Severe storms had been pounding the Olympic Peninsula since the beginning of November. The telegraph lines were down and it wasn't until Monday noon, November 8, that Port Townsend was, once again, in wire communication with the outside world. That same day Jelley, Canadian citizen, went to Victoria aboard the steamer North Pacific to give people there details of the grim tragedy.
The Ordeal of Neil O. Henly
Quartermaster Neil O. Henly (1855-1944) was sleeping in his bunk in the Pacific's forecastle when the collision occurred. He awakened to find sea water pouring into the ship's bow, submerging the crew's quarters. Henly rushed up to the main deck, and saw a large sailing vessel, with her starboard (green) running light, drifting away in the distance. The officers and crew were trying desperately to lower the lifeboats, but the panicky passengers were obstructing their every effort. Henly tried to help, but two of the lifeboats had been partially filled with water and rendered useless. The other boats lacked plugs and two were missing oars. Henly made ready one lifeboat and was immediately joined inside by 15 women and six men. As the boat was being lowered into the water, it struck the side of the ship and capsized, throwing its occupants into the water. Within minutes the steamer broke in two amidships and sank beneath the waves, leaving bits and pieces of wreckage and a mass of people, struggling to stay alive.
Henly swam to a section of the hurricane deck which had seven people clinging to it: Captain Howell, the second mate, a cook and four passengers, one a young female. Within a short period of time, the wind increased and a rising sea began washing over the survivors. At about 4:00 a.m. on Friday, big waves began washing over the makeshift raft, carrying away Captain Howell and the second mate, followed by the female and one male passenger. At about 9:00 a.m., the cook died from exposure and slid into the sea. At 4:00 p. m., the weather cleared and Henly could see land some 15 miles distant.
By Saturday morning, November 6, the other two men had died, leaving Henly alone. He saw a ship passing but it was too far away to attract attention. Henly spotted a wooden packing crate about five feet long, 18 inches wide and 12 inches deep floating by, dragged it onto the raft, and secured it to a stanchion. He used it as a shelter from the wind and waves and wedged himself inside to sleep.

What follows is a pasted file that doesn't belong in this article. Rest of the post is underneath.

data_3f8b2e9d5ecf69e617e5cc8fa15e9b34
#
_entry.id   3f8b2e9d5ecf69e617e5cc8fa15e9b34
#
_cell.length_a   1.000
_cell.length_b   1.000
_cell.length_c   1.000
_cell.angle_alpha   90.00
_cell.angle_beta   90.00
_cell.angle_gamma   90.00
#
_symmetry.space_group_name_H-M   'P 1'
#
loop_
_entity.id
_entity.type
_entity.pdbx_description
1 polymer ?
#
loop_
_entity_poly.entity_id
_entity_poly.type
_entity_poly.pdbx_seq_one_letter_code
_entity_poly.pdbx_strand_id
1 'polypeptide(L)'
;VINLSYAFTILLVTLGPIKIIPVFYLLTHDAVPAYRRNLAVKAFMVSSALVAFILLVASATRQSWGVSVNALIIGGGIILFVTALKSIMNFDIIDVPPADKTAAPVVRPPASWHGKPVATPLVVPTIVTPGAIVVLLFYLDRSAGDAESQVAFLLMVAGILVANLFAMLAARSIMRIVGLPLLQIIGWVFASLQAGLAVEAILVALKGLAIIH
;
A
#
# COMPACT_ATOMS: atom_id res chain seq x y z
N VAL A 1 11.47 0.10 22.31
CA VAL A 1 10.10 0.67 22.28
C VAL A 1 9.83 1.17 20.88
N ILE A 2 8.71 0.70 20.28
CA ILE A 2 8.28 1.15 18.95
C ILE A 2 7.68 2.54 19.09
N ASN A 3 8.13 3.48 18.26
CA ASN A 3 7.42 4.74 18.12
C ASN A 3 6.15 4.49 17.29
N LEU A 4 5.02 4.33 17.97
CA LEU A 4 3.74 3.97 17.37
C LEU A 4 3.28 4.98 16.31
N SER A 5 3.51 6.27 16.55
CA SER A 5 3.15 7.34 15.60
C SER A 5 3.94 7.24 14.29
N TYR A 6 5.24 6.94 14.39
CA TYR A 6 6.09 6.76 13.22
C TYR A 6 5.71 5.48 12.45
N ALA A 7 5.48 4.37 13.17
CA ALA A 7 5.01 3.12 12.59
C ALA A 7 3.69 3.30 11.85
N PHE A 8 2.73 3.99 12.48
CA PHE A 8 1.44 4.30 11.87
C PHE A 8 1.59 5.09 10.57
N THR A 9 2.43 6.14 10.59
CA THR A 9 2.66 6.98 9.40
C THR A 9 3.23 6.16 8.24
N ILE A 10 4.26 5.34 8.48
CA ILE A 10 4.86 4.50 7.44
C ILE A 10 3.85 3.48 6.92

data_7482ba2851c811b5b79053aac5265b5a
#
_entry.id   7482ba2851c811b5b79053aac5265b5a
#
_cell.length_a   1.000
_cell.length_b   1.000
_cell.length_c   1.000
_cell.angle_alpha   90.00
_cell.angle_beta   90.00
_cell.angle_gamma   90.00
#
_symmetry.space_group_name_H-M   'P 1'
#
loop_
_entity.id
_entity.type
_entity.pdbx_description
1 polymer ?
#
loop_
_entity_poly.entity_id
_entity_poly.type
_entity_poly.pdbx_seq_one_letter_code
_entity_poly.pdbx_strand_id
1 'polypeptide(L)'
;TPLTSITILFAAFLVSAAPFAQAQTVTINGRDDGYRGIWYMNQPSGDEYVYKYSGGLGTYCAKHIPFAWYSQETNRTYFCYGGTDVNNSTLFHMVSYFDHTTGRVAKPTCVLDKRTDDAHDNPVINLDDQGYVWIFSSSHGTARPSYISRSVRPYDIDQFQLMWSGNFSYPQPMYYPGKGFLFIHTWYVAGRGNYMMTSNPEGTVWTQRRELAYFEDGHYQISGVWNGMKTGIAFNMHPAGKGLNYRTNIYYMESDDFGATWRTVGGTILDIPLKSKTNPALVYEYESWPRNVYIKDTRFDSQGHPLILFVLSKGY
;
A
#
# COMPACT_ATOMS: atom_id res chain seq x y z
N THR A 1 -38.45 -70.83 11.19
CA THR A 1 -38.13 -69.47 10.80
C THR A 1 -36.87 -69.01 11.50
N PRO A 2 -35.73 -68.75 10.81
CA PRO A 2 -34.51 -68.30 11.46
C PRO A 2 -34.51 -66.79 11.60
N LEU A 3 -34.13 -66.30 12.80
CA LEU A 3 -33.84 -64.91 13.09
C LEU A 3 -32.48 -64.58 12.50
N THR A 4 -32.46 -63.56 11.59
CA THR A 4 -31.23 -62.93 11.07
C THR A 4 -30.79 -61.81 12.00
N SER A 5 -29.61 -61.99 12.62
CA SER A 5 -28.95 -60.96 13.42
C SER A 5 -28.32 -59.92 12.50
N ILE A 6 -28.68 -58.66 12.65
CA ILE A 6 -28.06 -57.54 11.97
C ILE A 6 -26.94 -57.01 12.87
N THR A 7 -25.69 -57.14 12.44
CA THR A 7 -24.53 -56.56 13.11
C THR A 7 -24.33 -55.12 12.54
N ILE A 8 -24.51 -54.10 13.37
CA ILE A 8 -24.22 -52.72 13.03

At 4:00 a.m. on Monday, November 8, 1875, Henly's raft was drifting outside the entrance to the Strait of Juan de Fuca when he heard a steamship nearby. He stood up and began shouting for help. A voice in the night answered his call and shortly thereafter the Revenue Cutter Oliver Wolcott hove into view. The cutter sent a longboat to investigate a large piece of flotsam and found Henly aboard, having survived an amazing 78 hours adrift on the open ocean.
The Mishap of the Orpheus
After colliding with the Pacific, the Orpheus laid to and, in the heavy weather, managed to set a few sails allowing her to navigate. As the ship slowly sailed toward the northwest at about two knots, the crew worked throughout the night and all day Friday making repairs to the rigging. That evening the Orpheus got underway again and set sail for the Strait of Juan de Fuca. But the ship had drifted too far north and in the darkness Captain Sawyer mistook the newly established light at Cape Beale for Cape Flattery.
At 5:00 a.m. on Saturday, November 6, the Orpheus sailed into Barkley Sound on Vancouver Island and ran aground on Tzartus Island. Fortunately, there were no casualties, but the ship proved a total loss. Upon reaching shore, Captain Sawyer, his wife, Lillian, 4-year-old daughter, Isabelle, and 20 crewmen were cared for by the Indians and by Captain Andrew D. Laing, the owner of several trading posts along Vancouver Island's coast. They camped on the shore in shelters made from the ship's canvas sails. Captain Sawyer hired a canoe to take his first mate to Victoria for help, but the weather was so wretched, the Indians refused to venture out. While awaiting rescue, the crew managed to strip the Orpheus of all her valuable stores and move them onto the shore.
Rescues and Failed Rescues
After rescuing Henly, the Oliver Wolcott went cruising up the west coast of Vancouver Island. Lieutenant Harwood enlisted the aid of local Indians with canoes to search the shoreline for victims. The steamship Gussie Telfair headed south along the Olympic Peninsula coast with the same mission. Three bodies were found but no survivors.
A gale blew all day Tuesday, November 9 and Wednesday, November 10. Nevertheless, on Wednesday morning the Oliver Wolcott set sail for Barkley Sound, 35 miles north of Cape Flattery, and that afternoon encountered a canoe with six Indians and the first mate, heading toward Victoria. The party showed the cutter where the crew of the Orpheus was patiently awaiting rescue.